The reopening of Carnegie Hall in New York City Thursday night glowed with joy.
New York Times classical music critic Anthony Tommasini's luminous review captured the elation of the venerable concert hall's reopening after a 572-day closure during the Covid-19 pandemic.
Tommasini's article was a gift for the newspaper's readers after the pandemic's shutdown of performances had sidelined his concert reviews. Although Tommasini's been writing album reviews and personal essays, his concert pieces have been sorely missed by fans like me.
Showing that he remains a master of the traditional on-deadline newspaper review, Tommasini gave a nuanced assessment of the Carnegie Hall's reopening performance by the Philadelphia Orchestra, led by conductor Yannick Nezet-Sequin.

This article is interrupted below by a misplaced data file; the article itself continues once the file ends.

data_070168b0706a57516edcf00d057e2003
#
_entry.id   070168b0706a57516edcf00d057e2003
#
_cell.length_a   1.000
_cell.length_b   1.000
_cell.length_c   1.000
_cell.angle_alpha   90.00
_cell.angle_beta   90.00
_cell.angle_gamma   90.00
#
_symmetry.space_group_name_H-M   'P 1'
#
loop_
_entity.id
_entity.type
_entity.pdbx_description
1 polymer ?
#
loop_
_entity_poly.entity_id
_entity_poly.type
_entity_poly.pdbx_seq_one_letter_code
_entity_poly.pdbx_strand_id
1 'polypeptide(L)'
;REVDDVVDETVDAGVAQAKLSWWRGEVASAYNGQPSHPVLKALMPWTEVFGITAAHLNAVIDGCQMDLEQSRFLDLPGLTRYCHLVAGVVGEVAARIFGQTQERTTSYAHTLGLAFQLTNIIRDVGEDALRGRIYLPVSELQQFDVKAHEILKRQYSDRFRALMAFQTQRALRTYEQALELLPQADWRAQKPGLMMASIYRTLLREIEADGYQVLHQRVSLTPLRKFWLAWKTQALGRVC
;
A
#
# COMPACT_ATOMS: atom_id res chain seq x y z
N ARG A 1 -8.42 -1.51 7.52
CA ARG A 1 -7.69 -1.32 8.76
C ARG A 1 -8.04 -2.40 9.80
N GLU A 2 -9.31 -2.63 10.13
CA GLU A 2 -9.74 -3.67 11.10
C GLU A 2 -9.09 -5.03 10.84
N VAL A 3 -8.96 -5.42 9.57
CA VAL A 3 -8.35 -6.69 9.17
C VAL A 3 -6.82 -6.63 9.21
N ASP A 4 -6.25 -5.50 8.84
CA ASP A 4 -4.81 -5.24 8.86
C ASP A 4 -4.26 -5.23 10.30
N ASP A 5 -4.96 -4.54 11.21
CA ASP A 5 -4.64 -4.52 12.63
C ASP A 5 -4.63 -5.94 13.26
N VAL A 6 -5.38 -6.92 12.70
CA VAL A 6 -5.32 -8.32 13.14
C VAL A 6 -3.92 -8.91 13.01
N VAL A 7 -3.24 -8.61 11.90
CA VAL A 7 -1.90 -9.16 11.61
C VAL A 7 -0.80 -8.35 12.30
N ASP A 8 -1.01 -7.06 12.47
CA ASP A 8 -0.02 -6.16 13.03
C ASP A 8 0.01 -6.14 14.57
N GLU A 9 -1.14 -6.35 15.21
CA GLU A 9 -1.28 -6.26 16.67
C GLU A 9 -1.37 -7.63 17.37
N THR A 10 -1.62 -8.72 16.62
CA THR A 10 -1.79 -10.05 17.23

Composer Valerie Coleman's "7 O'Clock Shout," a celebration of New York City's resilience during the pandemic, began the concert. The brief piece is based on the spontaneous cheers that greeted the city's health care workers at 7 o'clock during the pandemic.
The orchestra under Nezet-Sequin's direction also performed Leonard Bernstein's overture to "Candide," Shostakovich's Piano Concerto No. 2, Iman Habibi's "Jeder Baum spricht" ("Every Tree Speaks") and Beehthoven's Fifth Symphony. Renowned pianist Yuja Wang performed the Shostakovich concerto.
"....Both the choice of works and the vibrant music-making went deeper into questions of classical music's relevance and renewal than I had expected," Tommasini concluded.
I'm grateful that New York's theaters and concert halls have returned. I'm also glad that Tommasini and other writers will be there too.